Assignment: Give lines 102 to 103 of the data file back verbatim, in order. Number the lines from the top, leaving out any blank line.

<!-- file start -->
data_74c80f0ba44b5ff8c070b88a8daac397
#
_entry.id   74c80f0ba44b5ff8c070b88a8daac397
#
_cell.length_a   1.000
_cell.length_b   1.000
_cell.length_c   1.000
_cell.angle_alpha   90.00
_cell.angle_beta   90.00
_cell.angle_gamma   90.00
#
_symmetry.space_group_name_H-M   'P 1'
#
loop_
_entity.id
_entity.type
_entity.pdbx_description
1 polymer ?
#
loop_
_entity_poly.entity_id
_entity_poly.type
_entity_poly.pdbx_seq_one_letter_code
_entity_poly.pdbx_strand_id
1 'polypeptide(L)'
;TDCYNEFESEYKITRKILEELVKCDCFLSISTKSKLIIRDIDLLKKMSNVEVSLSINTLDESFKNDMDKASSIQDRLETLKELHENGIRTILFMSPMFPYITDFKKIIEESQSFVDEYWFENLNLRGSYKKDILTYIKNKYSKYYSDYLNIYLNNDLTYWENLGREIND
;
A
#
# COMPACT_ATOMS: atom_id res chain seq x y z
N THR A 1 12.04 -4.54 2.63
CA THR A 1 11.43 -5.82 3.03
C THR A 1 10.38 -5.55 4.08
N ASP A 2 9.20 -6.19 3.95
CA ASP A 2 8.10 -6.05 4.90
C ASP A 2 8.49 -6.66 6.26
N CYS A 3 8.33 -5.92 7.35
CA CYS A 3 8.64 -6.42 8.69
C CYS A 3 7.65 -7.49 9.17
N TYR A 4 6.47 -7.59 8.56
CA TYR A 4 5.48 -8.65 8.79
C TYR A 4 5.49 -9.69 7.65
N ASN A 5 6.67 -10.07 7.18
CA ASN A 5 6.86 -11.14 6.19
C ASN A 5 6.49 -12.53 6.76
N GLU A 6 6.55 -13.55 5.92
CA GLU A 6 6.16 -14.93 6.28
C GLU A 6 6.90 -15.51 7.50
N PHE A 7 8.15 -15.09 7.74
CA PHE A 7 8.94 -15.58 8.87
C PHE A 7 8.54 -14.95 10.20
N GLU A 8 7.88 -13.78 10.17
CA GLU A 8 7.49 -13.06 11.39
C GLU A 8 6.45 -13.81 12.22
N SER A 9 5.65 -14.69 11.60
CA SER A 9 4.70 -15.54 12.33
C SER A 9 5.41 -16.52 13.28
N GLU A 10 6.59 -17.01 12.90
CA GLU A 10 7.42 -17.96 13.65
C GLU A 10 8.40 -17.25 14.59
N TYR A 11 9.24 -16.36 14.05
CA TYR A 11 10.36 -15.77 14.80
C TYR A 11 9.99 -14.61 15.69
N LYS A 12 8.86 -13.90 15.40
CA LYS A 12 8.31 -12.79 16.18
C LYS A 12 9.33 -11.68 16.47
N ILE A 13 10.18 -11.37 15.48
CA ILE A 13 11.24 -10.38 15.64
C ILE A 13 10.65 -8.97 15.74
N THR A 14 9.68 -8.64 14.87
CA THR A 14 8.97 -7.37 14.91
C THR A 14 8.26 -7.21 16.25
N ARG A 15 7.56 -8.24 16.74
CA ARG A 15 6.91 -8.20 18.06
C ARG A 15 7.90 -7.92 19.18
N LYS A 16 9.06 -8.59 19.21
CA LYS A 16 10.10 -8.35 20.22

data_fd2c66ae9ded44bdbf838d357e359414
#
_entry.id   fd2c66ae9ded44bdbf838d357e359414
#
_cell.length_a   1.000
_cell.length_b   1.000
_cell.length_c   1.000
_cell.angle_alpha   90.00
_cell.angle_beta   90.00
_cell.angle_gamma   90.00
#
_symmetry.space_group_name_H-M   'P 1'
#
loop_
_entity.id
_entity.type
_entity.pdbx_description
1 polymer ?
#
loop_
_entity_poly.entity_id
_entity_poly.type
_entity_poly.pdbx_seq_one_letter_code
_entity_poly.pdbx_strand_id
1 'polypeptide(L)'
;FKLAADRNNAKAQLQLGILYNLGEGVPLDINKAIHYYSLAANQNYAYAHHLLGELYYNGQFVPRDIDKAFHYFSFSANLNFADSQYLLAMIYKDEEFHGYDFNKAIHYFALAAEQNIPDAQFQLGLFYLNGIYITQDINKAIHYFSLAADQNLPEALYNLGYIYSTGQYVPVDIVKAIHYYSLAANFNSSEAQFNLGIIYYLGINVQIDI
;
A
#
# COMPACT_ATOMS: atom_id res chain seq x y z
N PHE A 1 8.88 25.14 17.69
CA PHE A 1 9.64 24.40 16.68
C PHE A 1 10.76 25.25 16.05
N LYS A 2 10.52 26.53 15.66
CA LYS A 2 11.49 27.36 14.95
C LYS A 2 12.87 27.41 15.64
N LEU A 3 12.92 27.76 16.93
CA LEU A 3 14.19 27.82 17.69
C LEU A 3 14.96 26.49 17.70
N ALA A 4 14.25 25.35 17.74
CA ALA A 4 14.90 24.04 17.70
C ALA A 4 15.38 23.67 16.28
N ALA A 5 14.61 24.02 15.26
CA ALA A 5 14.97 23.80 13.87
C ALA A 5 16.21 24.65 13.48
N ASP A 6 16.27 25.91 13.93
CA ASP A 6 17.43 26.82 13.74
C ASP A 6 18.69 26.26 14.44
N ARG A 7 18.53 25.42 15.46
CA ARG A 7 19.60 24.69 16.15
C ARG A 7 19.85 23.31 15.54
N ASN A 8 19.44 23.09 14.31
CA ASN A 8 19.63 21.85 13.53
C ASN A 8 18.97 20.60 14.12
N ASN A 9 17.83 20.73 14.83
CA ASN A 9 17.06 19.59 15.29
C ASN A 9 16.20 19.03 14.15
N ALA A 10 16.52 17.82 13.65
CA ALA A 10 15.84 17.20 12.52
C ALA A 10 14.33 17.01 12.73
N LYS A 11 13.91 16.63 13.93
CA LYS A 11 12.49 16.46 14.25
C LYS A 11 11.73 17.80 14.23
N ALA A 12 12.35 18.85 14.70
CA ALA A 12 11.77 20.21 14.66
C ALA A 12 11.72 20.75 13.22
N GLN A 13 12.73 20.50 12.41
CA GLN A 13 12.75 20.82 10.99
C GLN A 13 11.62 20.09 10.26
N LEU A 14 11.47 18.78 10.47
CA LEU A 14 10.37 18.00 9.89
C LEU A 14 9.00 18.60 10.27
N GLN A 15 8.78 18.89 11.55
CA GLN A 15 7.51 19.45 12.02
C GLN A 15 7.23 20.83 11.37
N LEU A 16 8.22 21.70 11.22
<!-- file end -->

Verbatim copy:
1 'polypeptide(L)'
;FKLAADRNNAKAQLQLGILYNLGEGVPLDINKAIHYYSLAANQNYAYAHHLLGELYYNGQFVPRDIDKAFHYFSFSANLNFADSQYLLAMIYKDEEFHGYDFNKAIHYFALAAEQNIPDAQFQLGLFYLNGIYITQDINKAIHYFSLAADQNLPEALYNLGYIYSTGQYVPVDIVKAIHYYSLAANFNSSEAQFNLGIIYYLGINVQIDI